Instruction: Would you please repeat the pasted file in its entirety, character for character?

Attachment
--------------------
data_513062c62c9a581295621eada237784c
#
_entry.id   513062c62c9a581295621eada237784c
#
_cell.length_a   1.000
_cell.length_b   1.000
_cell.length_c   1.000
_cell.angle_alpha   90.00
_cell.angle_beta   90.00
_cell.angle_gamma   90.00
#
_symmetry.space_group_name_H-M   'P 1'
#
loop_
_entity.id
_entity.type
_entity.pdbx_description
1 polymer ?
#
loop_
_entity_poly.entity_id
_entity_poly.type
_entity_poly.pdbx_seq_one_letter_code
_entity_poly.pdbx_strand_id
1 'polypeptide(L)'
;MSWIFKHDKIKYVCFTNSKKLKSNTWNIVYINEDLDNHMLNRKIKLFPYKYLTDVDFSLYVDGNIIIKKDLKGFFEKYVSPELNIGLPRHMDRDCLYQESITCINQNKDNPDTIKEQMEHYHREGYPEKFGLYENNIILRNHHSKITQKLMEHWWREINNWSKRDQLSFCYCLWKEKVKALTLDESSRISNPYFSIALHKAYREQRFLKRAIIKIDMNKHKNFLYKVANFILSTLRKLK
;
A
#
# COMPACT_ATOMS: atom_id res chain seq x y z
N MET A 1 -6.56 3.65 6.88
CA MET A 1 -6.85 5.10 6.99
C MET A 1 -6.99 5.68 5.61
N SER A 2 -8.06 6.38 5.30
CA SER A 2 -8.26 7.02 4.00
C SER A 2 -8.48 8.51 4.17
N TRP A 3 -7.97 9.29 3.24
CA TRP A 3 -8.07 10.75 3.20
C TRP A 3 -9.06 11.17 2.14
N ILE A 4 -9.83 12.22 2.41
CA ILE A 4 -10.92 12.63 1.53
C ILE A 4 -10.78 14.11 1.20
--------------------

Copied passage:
data_513062c62c9a581295621eada237784c
#
_entry.id   513062c62c9a581295621eada237784c
#
_cell.length_a   1.000
_cell.length_b   1.000
_cell.length_c   1.000
_cell.angle_alpha   90.00
_cell.angle_beta   90.00
_cell.angle_gamma   90.00
#
_symmetry.space_group_name_H-M   'P 1'
#
loop_
_entity.id
_entity.type
_entity.pdbx_description
1 polymer ?
#
loop_
_entity_poly.entity_id
_entity_poly.type
_entity_poly.pdbx_seq_one_letter_code
_entity_poly.pdbx_strand_id
1 'polypeptide(L)'
;MSWIFKHDKIKYVCFTNSKKLKSNTWNIVYINEDLDNHMLNRKIKLFPYKYLTDVDFSLYVDGNIIIKKDLKGFFEKYVSPELNIGLPRHMDRDCLYQESITCINQNKDNPDTIKEQMEHYHREGYPEKFGLYENNIILRNHHSKITQKLMEHWWREINNWSKRDQLSFCYCLWKEKVKALTLDESSRISNPYFSIALHKAYREQRFLKRAIIKIDMNKHKNFLYKVANFILSTLRKLK
;
A
#
# COMPACT_ATOMS: atom_id res chain seq x y z
N MET A 1 -6.56 3.65 6.88
CA MET A 1 -6.85 5.10 6.99
C MET A 1 -6.99 5.68 5.61
N SER A 2 -8.06 6.38 5.30
CA SER A 2 -8.26 7.02 4.00
C SER A 2 -8.48 8.51 4.17
N TRP A 3 -7.97 9.29 3.24
CA TRP A 3 -8.07 10.75 3.20
C TRP A 3 -9.06 11.17 2.14
N ILE A 4 -9.83 12.22 2.41
CA ILE A 4 -10.92 12.63 1.53
C ILE A 4 -10.78 14.11 1.20